Rise of the Yoga-likes: The best hybrid design goes mainstream
Laptops and hybrids with foldback hinges, similar to Lenovo's Yoga, are all the rage.
A Yoga (or yoga-like) for everyone
Lenovo's Yoga laptop/tablet hybrid is the closest thing PC design has had to a eureka moment in years. The 360-degree fold-back hinge allowed for a workable part-time tablet experience while keeping the all-important laptop shape intact. It's not surprising, then, that other PC makers would follow suit, with similar designs coming from Dell, HP, Toshiba, and others. Here's a brief survey of what we call "yoga-likes" for everyone.
Unlike the Yoga line, where the keyboard, while deactivated, is still clacking around under your fingers in tablet mode, the XPS 11 tries a different tack. In this case, the keyboard is actually almost entirely flat, with no moving parts.
We recently got a chance to get our hands on this upcoming 11-inch system and gave it a brief test drive. In the hand, it feels solidly built, especially considering the low price, thanks to its part-aluminum body (even if it's on the thick side) and stiff-but-flexible hinge.
HP's pitch for the Pavilion x360 is a little different than Lenovo's for the high-end, premium-priced Yoga, which starts at around $1,000. Instead, HP's version starts at $399, which means it runs Intel Pentium chips, rather than the more mainstream Core i-series CPUs (although that's honestly fine for an 11-inch laptop).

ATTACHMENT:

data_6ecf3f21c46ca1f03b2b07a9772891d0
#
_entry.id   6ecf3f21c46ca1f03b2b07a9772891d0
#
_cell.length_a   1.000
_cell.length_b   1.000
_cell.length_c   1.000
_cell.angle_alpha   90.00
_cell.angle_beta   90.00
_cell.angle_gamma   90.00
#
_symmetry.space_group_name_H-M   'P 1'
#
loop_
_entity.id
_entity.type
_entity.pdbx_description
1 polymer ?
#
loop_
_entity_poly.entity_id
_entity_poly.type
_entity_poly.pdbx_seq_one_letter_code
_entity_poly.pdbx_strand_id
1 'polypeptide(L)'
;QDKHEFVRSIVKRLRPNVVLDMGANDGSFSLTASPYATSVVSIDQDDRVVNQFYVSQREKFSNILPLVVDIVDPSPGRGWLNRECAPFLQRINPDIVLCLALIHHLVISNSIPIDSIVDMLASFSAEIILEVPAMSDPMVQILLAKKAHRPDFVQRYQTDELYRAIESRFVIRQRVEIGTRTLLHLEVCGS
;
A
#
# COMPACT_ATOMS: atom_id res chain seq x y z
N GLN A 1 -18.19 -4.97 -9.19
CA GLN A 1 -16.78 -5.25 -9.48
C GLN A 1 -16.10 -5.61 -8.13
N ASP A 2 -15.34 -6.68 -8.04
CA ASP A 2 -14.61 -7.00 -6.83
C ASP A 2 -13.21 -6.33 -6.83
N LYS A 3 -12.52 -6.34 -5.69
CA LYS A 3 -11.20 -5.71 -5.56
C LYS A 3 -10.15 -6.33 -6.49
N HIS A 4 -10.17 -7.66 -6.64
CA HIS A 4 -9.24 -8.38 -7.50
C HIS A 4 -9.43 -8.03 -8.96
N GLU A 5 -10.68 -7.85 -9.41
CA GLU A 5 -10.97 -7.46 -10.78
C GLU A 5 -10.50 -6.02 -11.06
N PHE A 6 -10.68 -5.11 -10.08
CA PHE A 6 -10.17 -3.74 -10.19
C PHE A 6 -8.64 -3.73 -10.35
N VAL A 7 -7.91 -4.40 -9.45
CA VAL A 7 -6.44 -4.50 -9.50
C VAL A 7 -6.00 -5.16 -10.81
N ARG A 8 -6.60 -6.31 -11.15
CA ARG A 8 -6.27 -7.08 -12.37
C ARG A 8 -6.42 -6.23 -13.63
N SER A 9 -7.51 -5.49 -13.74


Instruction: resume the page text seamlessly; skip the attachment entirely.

The difference here is that instead of an 11-inch or 13-inch laptop screen, Toshiba is taking the idea bigger, into a 15.6-inch laptop. The basic idea is still the same: fold the hinge back -- Toshiba calls it a flip-and-fold design -- and use the system as a thick, heavy tablet, or prop up the screen for easy viewing without the keyboard getting in the way.
Even Lenovo is getting in on the act, creating a series of Yoga spinoffs. One upcoming set is a pair of 11-inch models with the Yoga hinge, one with Windows 8, but the other with Google's Chrome OS. These will cost between $350 and $550, and are initially targeted at the educational market.
Of course, the current Yoga flagship is still worth a look as well. The 13-inch Yoga 2 Pro starts at $1,099 for a Core i5 configuration, plus a special feature none of the Yoga-likes have -- a better-than-HD 3,200x1,800 display. (A standard HD-resolution version, called the Yoga 2, starts at $999 for a 13-inch model, and $449 for an 11-inch lower-res version.) Read all the latest Lenovo laptop and hybrid reviews here.